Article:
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Table 1Characteristics of older adults receiving problem-solving therapy for primary care (PST-PC) or dietary coaching
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a Fisher exact p value reported

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b Possible scores range from 0 to 52, with higher scores indicating more medical burden.

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c Possible scores range from 0 to 13, with higher scores indicating more medical burden.

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d Possible scores range from 0 to 8, with higher scores indicating more medical burden.

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e Possible scores range from 0 to 100, with higher scores indicating better health.

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f Possible scores range from 0 to 30, with higher scores indicating more cognitive impairment.

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g Possible scores range from 0 to 52, with higher scores indicating more depressive symptoms.

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h Possible scores range from 0 to 60, with higher scores indicating more depressive symptoms.

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i Possible scores range from 0 to 63, with higher scores indicating more depressive symptoms.

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j Possible scores range from 0 to 4, with higher scores indicating more anxiety symptoms.

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k Possible scores for Total range from 29 to 139 and those for positive problem orientation range from 52 to 135, with higher scores on each scale indicating better problem solving.

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l Referrals came from the Kingsley Center, Healthy Black Family Project, Healthy Hearts and Souls, grocery store screening, or a barbershop.

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Table 2Characteristics of older adults receiving problem-solving therapy for primary care (PST-PC) or dietary coaching, by race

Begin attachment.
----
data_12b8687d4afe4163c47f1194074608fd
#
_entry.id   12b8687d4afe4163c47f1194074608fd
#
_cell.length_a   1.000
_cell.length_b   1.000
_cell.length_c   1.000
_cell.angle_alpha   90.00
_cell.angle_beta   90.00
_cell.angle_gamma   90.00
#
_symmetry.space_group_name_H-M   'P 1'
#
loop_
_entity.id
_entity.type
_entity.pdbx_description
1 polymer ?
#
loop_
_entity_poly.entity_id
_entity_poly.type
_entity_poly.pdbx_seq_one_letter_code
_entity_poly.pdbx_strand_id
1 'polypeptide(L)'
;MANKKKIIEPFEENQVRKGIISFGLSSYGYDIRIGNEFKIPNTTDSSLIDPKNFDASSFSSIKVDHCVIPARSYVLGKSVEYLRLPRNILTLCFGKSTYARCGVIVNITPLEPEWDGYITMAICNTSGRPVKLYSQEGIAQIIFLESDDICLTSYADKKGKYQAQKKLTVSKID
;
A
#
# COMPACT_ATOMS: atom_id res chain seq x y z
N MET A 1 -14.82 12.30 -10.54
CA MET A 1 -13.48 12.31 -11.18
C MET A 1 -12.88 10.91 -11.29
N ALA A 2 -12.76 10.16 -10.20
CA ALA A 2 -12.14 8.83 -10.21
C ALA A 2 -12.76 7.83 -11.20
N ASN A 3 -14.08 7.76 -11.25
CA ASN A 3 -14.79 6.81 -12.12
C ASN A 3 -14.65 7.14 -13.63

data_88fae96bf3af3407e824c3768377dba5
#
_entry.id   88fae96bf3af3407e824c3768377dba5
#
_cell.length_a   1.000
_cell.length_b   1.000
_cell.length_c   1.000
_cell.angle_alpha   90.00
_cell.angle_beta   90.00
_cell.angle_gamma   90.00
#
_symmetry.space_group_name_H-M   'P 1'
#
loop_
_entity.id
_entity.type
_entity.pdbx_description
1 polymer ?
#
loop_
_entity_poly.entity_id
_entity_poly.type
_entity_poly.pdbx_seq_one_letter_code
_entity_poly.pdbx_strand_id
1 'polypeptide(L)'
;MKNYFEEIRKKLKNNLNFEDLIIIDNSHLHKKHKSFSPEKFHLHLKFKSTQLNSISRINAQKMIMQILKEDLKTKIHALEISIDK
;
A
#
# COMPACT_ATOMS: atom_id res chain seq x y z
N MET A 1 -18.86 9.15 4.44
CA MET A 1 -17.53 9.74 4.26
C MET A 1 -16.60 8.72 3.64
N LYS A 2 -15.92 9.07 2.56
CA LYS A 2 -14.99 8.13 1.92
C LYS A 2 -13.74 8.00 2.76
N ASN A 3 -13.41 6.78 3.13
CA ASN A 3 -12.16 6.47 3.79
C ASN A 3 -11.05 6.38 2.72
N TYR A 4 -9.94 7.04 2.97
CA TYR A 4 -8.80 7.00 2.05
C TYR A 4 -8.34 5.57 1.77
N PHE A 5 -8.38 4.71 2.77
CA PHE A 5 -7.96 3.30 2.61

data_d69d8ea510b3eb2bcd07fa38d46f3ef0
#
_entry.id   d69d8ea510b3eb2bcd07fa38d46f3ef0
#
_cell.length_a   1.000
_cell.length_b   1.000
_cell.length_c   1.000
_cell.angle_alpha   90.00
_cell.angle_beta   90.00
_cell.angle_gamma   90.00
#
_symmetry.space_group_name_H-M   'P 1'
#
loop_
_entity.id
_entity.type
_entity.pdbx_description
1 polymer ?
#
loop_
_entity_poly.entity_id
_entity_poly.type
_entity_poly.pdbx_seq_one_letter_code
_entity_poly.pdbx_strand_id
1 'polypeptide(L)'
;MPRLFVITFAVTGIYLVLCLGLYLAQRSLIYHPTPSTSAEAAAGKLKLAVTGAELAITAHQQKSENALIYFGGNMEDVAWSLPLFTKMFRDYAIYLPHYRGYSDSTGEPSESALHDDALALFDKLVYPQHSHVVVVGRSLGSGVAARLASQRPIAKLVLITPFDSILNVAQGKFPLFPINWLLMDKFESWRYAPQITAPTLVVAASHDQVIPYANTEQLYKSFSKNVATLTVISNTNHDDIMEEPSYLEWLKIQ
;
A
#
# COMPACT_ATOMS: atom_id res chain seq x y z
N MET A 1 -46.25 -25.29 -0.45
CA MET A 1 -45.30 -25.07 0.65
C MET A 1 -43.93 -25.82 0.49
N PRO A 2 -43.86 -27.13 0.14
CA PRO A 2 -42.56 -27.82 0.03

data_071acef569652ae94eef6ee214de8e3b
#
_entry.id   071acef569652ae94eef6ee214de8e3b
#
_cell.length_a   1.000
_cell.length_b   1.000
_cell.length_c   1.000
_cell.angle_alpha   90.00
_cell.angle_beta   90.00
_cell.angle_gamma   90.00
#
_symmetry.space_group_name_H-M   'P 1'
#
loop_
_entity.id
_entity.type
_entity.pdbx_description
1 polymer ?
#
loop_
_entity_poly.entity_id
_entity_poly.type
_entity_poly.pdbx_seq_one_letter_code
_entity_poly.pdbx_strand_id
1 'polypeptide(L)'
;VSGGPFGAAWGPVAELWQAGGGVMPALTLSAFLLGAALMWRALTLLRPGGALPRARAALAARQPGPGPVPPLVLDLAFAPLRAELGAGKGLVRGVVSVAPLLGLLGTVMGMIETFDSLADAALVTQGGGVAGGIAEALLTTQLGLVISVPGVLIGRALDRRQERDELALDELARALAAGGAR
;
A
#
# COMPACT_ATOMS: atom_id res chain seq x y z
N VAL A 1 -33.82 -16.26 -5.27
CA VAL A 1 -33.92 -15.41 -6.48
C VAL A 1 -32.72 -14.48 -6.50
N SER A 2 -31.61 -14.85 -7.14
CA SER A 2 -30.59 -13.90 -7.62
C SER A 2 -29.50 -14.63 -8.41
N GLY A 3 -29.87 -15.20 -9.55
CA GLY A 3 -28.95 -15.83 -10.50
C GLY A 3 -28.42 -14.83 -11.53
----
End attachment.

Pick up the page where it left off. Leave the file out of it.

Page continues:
Table Footer Note

a Fisher exact p value reported

Table Footer Note

b Possible scores range from 0 to 52, with higher scores indicating more medical burden.

Table Footer Note

c Possible scores range from 0 to 13, with higher scores indicating more medical burden.

Table Footer Note

d Possible scores range from 0 to 8, with higher scores indicating more medical burden.

Table Footer Note

e Possible scores range from 0 to 100, with higher scores indicating better health.

Table Footer Note

f Possible scores range from 0 to 30, with higher scores indicating more cognitive impairment.

Table Footer Note

g Possible scores range from 0 to 52, with higher scores indicating more depressive symptoms.

Table Footer Note

h Possible scores range from 0 to 60, with higher scores indicating more depressive symptoms.

Table Footer Note

i Possible scores range from 0 to 63, with higher scores indicating more depressive symptoms.

Table Footer Note

j Possible scores range from 0 to 4, with higher scores indicating more anxiety symptoms.

Table Footer Note

k Possible scores for Total range from 29 to 139 and those for positive problem orientation range from 52 to 135, with higher scores on each scale indicating better problem solving.

Table Footer Note

l Referrals came from the Kingsley Center, Healthy Black Family Project, Healthy Hearts and Souls, grocery store screening, or a barbershop.